The measure would put France, a world capital of fashion, with countries like Israel and Spain that are cracking down on the glorification of dangerously thin models.
Socialist lawmaker Olivier Veran, who is also a doctor, wants to add language to an upcoming health bill to make it illegal to employ models deemed to have an eating disorder. Modeling agencies would have to produce a medical report showing that their models have maintained a healthy mass-to-height ratio.
A second change in the law would make it a crime to glorify "excessive thinness," which would target those who run pro-anorexia websites, punishable by up to one year in prison and 10,000 euros ($10,575) in fines.
Veran was expected to propose the amendments later Monday, part of a health reform bill to be presented in parliament's lower house on March 31. A previous draft bill on the same issue never got to a vote by parliament in 2008.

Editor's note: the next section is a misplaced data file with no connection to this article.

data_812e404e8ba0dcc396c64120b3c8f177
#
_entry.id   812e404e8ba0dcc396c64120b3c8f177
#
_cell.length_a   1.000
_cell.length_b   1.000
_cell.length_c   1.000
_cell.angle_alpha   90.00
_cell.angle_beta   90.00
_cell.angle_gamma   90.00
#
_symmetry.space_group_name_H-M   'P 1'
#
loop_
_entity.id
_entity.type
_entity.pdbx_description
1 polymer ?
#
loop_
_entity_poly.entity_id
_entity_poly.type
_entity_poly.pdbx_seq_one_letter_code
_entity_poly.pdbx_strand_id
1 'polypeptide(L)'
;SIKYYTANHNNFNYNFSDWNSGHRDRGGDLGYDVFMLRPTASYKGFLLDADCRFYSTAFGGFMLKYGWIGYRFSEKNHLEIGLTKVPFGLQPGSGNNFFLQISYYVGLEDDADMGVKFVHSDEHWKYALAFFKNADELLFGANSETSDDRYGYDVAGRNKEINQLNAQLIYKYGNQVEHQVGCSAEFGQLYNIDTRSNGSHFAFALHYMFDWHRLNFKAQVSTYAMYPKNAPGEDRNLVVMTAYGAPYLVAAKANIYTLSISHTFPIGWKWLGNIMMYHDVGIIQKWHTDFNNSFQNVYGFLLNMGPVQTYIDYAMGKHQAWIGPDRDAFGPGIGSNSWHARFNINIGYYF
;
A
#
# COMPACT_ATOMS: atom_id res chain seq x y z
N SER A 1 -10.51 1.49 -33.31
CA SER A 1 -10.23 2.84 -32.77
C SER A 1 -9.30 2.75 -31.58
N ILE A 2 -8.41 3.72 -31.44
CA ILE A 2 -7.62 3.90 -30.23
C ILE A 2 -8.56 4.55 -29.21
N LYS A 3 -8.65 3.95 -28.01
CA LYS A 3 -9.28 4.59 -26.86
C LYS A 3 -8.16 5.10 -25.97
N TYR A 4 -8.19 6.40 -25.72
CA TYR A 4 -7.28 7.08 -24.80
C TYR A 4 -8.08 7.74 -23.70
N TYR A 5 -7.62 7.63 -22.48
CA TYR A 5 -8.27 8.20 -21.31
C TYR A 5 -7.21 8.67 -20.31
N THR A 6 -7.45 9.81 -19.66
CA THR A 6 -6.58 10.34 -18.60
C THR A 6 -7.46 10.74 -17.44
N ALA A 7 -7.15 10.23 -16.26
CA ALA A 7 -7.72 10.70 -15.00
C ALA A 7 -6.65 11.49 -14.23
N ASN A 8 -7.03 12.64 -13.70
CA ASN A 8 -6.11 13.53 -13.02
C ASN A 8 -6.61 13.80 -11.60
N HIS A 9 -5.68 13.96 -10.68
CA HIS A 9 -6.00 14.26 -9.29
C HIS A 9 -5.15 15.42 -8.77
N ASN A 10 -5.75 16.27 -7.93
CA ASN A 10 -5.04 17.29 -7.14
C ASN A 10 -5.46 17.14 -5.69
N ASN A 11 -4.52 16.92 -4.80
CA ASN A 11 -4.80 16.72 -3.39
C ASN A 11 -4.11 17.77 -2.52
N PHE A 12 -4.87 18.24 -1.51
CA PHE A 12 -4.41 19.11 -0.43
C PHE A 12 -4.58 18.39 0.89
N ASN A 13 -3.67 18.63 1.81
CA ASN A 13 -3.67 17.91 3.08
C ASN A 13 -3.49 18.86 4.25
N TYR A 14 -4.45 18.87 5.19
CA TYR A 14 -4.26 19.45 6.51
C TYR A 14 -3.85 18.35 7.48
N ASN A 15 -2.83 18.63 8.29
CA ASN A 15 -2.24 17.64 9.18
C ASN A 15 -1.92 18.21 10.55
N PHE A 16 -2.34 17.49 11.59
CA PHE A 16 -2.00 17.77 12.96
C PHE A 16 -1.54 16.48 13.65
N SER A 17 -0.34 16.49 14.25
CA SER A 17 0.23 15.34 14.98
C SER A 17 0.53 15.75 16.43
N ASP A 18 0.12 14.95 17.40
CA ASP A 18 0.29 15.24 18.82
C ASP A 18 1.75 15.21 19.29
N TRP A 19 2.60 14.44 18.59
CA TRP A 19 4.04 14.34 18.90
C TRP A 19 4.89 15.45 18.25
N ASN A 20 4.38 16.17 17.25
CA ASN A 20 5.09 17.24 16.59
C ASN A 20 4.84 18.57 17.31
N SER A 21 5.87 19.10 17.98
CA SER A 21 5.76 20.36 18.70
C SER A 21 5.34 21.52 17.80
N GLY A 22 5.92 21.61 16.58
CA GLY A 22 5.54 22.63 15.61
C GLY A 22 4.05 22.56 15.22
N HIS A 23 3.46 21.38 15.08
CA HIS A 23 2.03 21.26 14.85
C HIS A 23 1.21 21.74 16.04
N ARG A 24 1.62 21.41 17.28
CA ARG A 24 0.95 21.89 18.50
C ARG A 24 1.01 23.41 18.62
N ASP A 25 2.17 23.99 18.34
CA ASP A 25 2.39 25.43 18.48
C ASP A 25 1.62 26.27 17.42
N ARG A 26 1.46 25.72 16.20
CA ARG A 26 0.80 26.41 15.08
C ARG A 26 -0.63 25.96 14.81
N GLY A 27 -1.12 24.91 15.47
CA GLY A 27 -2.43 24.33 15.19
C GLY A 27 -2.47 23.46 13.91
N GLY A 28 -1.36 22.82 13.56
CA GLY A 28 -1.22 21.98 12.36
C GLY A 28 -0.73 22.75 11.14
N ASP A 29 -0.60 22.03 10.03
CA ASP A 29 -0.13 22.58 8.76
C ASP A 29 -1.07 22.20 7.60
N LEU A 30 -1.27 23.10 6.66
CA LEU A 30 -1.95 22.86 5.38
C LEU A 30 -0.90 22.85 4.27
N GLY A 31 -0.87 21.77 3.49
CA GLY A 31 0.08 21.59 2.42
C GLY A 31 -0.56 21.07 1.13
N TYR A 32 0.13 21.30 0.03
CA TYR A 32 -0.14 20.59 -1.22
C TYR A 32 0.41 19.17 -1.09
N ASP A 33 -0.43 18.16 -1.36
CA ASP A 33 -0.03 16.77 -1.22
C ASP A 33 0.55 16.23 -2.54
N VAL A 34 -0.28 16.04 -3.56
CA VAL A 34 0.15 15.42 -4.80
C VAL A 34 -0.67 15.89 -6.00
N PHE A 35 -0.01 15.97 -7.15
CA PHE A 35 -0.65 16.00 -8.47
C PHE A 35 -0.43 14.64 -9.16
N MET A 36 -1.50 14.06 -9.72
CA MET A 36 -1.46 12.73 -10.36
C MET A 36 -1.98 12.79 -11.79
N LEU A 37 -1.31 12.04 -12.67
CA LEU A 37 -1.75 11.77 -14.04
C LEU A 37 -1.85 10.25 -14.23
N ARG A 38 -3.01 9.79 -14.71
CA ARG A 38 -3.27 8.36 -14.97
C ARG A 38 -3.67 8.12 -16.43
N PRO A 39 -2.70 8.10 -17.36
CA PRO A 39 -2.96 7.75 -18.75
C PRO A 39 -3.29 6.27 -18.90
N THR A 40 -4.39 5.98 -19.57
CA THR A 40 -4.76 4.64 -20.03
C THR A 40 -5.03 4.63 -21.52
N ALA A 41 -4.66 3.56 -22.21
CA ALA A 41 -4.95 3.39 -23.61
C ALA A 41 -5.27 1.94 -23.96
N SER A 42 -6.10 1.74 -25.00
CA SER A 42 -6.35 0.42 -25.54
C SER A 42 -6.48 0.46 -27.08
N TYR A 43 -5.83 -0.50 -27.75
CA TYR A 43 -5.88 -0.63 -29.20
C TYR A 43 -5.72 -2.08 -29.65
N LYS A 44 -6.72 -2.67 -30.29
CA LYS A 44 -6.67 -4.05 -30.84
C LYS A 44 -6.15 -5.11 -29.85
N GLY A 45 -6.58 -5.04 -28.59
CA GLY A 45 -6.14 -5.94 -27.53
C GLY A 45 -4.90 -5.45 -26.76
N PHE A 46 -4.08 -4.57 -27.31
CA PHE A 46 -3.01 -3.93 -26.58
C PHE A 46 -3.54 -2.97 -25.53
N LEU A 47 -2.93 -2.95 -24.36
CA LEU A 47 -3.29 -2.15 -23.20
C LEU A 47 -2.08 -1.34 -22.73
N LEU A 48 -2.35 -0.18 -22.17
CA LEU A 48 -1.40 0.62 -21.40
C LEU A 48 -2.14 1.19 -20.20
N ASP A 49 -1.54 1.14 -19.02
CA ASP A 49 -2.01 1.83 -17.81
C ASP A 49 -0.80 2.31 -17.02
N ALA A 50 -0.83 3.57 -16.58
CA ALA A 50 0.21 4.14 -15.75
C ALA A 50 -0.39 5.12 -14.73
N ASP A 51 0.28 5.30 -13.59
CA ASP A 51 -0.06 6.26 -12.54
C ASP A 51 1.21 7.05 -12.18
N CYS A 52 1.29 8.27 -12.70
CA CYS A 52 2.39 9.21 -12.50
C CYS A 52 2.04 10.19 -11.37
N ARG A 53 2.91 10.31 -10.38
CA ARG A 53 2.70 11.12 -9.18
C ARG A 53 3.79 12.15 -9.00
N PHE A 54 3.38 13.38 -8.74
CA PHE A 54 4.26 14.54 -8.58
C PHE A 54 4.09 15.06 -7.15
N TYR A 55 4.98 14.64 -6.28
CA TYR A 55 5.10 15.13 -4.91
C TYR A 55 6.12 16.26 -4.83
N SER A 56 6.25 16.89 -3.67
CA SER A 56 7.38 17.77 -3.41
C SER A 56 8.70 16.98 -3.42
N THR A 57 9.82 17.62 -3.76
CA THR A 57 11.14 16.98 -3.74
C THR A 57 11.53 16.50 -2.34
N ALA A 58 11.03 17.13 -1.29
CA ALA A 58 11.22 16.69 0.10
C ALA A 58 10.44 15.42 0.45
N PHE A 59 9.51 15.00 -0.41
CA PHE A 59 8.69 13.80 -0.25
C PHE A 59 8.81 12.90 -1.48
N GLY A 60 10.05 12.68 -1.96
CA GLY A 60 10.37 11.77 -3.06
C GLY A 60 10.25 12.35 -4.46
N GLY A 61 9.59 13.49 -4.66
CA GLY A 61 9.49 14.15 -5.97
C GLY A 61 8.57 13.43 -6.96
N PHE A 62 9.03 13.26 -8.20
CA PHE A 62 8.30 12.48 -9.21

Up to an estimated 40,000 people suffer from anorexia in France, 90 per cent of them women, according to the health ministry.
In 2007, Spain banned models from the catwalks whose body mass-to-height ratio was below 18. In Israel, a law in 2013 banned underweight models.